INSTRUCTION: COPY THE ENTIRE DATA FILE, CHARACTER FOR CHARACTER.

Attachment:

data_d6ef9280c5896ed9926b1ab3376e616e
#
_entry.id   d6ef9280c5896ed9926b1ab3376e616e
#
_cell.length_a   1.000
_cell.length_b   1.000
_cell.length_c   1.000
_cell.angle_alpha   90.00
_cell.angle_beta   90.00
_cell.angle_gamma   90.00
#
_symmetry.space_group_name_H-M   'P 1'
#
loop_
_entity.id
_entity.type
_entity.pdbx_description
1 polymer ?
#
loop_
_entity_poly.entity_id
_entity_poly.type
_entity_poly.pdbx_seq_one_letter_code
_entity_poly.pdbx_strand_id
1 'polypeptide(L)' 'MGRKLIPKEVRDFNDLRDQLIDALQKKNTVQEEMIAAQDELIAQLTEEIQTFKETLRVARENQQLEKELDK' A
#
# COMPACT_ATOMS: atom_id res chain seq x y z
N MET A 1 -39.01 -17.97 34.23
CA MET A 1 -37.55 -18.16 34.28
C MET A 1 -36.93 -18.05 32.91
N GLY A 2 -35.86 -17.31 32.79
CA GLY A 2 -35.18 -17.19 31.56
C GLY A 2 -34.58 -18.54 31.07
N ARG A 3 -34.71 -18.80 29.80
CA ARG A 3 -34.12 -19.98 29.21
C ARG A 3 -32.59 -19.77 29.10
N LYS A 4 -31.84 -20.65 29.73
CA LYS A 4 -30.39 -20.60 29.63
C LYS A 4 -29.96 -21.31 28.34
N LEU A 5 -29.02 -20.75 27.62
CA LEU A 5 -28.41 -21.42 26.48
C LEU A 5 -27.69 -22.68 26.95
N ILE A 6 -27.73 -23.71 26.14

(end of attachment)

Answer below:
data_d6ef9280c5896ed9926b1ab3376e616e
#
_entry.id   d6ef9280c5896ed9926b1ab3376e616e
#
_cell.length_a   1.000
_cell.length_b   1.000
_cell.length_c   1.000
_cell.angle_alpha   90.00
_cell.angle_beta   90.00
_cell.angle_gamma   90.00
#
_symmetry.space_group_name_H-M   'P 1'
#
loop_
_entity.id
_entity.type
_entity.pdbx_description
1 polymer ?
#
loop_
_entity_poly.entity_id
_entity_poly.type
_entity_poly.pdbx_seq_one_letter_code
_entity_poly.pdbx_strand_id
1 'polypeptide(L)' 'MGRKLIPKEVRDFNDLRDQLIDALQKKNTVQEEMIAAQDELIAQLTEEIQTFKETLRVARENQQLEKELDK' A
#
# COMPACT_ATOMS: atom_id res chain seq x y z
N MET A 1 -39.01 -17.97 34.23
CA MET A 1 -37.55 -18.16 34.28
C MET A 1 -36.93 -18.05 32.91
N GLY A 2 -35.86 -17.31 32.79
CA GLY A 2 -35.18 -17.19 31.56
C GLY A 2 -34.58 -18.54 31.07
N ARG A 3 -34.71 -18.80 29.80
CA ARG A 3 -34.12 -19.98 29.21
C ARG A 3 -32.59 -19.77 29.10
N LYS A 4 -31.84 -20.65 29.73
CA LYS A 4 -30.39 -20.60 29.63
C LYS A 4 -29.96 -21.31 28.34
N LEU A 5 -29.02 -20.75 27.62
CA LEU A 5 -28.41 -21.42 26.48
C LEU A 5 -27.69 -22.68 26.95
N ILE A 6 -27.73 -23.71 26.14